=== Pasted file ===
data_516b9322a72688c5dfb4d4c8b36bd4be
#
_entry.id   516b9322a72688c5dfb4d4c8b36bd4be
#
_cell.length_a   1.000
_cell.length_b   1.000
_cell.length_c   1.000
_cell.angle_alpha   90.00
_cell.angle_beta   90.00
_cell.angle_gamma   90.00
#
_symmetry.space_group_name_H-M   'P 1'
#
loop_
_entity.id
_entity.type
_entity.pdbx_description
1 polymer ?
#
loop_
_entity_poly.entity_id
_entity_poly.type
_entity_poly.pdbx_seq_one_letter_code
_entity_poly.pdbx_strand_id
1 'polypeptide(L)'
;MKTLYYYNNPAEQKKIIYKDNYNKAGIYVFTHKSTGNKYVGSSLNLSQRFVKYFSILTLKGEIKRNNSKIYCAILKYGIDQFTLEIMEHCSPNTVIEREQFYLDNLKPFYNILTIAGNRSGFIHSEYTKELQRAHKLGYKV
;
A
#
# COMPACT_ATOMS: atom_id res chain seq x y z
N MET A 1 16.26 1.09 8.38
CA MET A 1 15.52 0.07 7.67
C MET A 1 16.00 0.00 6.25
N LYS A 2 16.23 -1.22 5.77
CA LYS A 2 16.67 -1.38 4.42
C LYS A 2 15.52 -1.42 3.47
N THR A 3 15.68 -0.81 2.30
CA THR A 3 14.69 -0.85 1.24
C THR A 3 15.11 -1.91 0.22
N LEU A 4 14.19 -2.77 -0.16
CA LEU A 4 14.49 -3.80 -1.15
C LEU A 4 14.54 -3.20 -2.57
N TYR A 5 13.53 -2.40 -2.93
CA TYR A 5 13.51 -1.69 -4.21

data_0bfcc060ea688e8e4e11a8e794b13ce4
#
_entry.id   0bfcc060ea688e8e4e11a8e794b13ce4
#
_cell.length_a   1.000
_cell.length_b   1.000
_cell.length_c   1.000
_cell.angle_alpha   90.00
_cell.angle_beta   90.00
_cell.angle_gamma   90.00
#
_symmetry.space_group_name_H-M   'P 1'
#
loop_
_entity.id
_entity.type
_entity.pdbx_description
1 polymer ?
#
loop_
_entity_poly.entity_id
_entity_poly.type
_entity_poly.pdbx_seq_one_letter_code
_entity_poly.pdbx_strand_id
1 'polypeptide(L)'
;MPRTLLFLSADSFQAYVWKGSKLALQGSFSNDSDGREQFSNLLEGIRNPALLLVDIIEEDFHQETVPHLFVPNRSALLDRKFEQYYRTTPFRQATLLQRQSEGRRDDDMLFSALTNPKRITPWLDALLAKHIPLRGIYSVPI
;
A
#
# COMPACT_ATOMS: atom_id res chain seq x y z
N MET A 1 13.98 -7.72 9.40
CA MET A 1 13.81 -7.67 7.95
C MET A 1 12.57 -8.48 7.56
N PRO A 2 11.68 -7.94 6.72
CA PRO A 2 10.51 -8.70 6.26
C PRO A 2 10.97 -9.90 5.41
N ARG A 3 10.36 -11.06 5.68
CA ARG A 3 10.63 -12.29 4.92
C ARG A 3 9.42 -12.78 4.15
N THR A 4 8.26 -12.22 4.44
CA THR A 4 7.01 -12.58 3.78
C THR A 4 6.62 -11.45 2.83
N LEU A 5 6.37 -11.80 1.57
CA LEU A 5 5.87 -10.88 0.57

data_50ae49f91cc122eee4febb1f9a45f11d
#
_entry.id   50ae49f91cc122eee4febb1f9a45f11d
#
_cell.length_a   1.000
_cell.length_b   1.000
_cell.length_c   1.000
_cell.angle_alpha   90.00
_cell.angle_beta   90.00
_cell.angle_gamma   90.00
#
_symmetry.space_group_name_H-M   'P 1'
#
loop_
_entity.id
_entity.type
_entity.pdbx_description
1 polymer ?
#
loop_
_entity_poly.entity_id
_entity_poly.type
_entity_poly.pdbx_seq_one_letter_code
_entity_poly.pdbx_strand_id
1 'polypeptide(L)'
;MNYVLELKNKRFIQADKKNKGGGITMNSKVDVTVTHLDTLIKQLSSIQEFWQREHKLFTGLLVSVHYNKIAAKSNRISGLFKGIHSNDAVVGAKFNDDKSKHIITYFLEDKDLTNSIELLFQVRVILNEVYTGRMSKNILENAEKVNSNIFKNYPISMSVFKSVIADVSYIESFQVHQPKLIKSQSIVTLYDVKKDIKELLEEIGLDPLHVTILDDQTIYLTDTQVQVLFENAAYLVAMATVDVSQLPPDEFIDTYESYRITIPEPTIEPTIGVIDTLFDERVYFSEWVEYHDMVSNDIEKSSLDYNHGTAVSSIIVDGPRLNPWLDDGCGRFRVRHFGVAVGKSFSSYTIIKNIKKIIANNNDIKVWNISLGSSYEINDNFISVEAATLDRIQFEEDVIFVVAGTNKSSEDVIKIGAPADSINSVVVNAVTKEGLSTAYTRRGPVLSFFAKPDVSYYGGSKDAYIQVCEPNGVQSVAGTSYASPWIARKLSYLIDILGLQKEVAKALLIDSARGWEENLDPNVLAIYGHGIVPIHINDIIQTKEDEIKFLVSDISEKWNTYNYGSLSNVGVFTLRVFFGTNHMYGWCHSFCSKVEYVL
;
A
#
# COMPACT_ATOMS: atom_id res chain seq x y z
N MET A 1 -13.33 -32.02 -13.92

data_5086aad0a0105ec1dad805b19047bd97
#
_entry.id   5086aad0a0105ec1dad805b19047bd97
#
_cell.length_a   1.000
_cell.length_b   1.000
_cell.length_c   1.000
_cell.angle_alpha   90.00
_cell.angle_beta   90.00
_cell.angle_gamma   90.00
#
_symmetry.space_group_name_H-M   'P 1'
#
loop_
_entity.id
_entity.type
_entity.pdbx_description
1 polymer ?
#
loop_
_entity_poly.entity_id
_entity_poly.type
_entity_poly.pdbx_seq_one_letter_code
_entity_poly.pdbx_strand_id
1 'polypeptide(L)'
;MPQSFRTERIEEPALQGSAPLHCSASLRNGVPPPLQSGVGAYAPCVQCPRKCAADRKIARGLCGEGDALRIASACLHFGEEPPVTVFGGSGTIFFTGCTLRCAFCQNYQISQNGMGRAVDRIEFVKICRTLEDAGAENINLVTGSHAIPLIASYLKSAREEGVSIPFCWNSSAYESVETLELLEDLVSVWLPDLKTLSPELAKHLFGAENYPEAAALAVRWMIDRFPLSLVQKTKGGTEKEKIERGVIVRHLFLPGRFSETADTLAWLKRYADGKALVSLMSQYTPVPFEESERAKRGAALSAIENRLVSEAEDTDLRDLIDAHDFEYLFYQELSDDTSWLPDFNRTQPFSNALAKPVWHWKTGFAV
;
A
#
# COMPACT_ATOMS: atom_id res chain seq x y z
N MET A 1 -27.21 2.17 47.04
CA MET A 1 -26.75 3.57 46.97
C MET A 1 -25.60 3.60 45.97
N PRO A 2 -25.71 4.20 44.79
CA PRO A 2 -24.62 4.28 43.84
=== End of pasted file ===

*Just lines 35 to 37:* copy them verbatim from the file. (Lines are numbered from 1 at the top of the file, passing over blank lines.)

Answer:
CA LYS A 2 16.67 -1.38 4.42
C LYS A 2 15.52 -1.42 3.47
N THR A 3 15.68 -0.81 2.30